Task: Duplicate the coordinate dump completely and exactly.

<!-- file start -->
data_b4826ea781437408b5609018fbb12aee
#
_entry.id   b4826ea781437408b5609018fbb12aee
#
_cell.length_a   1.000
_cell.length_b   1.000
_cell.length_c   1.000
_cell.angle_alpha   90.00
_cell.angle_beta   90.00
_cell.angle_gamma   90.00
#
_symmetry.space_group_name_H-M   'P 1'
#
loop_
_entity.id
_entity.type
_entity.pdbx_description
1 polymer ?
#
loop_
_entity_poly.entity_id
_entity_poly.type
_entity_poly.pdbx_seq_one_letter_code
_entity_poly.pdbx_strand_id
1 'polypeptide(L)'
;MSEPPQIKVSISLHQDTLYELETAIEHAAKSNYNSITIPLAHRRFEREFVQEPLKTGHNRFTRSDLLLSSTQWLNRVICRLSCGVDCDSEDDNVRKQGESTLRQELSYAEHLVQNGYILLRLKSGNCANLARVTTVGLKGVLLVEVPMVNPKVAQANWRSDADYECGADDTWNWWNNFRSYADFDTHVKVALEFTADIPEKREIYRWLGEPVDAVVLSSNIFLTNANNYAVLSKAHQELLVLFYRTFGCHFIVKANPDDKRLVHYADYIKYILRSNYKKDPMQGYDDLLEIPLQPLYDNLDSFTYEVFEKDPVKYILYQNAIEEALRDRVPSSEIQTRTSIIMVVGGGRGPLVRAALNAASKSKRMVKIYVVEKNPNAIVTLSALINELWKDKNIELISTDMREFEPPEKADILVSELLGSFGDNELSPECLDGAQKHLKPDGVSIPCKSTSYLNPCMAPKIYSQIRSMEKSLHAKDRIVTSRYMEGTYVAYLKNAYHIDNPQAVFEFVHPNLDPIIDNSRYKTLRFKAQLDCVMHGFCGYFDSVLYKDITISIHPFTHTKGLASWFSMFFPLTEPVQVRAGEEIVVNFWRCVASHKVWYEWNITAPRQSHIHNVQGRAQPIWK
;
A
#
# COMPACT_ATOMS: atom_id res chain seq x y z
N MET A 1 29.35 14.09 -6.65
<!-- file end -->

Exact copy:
data_b4826ea781437408b5609018fbb12aee
#
_entry.id   b4826ea781437408b5609018fbb12aee
#
_cell.length_a   1.000
_cell.length_b   1.000
_cell.length_c   1.000
_cell.angle_alpha   90.00
_cell.angle_beta   90.00
_cell.angle_gamma   90.00
#
_symmetry.space_group_name_H-M   'P 1'
#
loop_
_entity.id
_entity.type
_entity.pdbx_description
1 polymer ?
#
loop_
_entity_poly.entity_id
_entity_poly.type
_entity_poly.pdbx_seq_one_letter_code
_entity_poly.pdbx_strand_id
1 'polypeptide(L)'
;MSEPPQIKVSISLHQDTLYELETAIEHAAKSNYNSITIPLAHRRFEREFVQEPLKTGHNRFTRSDLLLSSTQWLNRVICRLSCGVDCDSEDDNVRKQGESTLRQELSYAEHLVQNGYILLRLKSGNCANLARVTTVGLKGVLLVEVPMVNPKVAQANWRSDADYECGADDTWNWWNNFRSYADFDTHVKVALEFTADIPEKREIYRWLGEPVDAVVLSSNIFLTNANNYAVLSKAHQELLVLFYRTFGCHFIVKANPDDKRLVHYADYIKYILRSNYKKDPMQGYDDLLEIPLQPLYDNLDSFTYEVFEKDPVKYILYQNAIEEALRDRVPSSEIQTRTSIIMVVGGGRGPLVRAALNAASKSKRMVKIYVVEKNPNAIVTLSALINELWKDKNIELISTDMREFEPPEKADILVSELLGSFGDNELSPECLDGAQKHLKPDGVSIPCKSTSYLNPCMAPKIYSQIRSMEKSLHAKDRIVTSRYMEGTYVAYLKNAYHIDNPQAVFEFVHPNLDPIIDNSRYKTLRFKAQLDCVMHGFCGYFDSVLYKDITISIHPFTHTKGLASWFSMFFPLTEPVQVRAGEEIVVNFWRCVASHKVWYEWNITAPRQSHIHNVQGRAQPIWK
;
A
#
# COMPACT_ATOMS: atom_id res chain seq x y z
N MET A 1 29.35 14.09 -6.65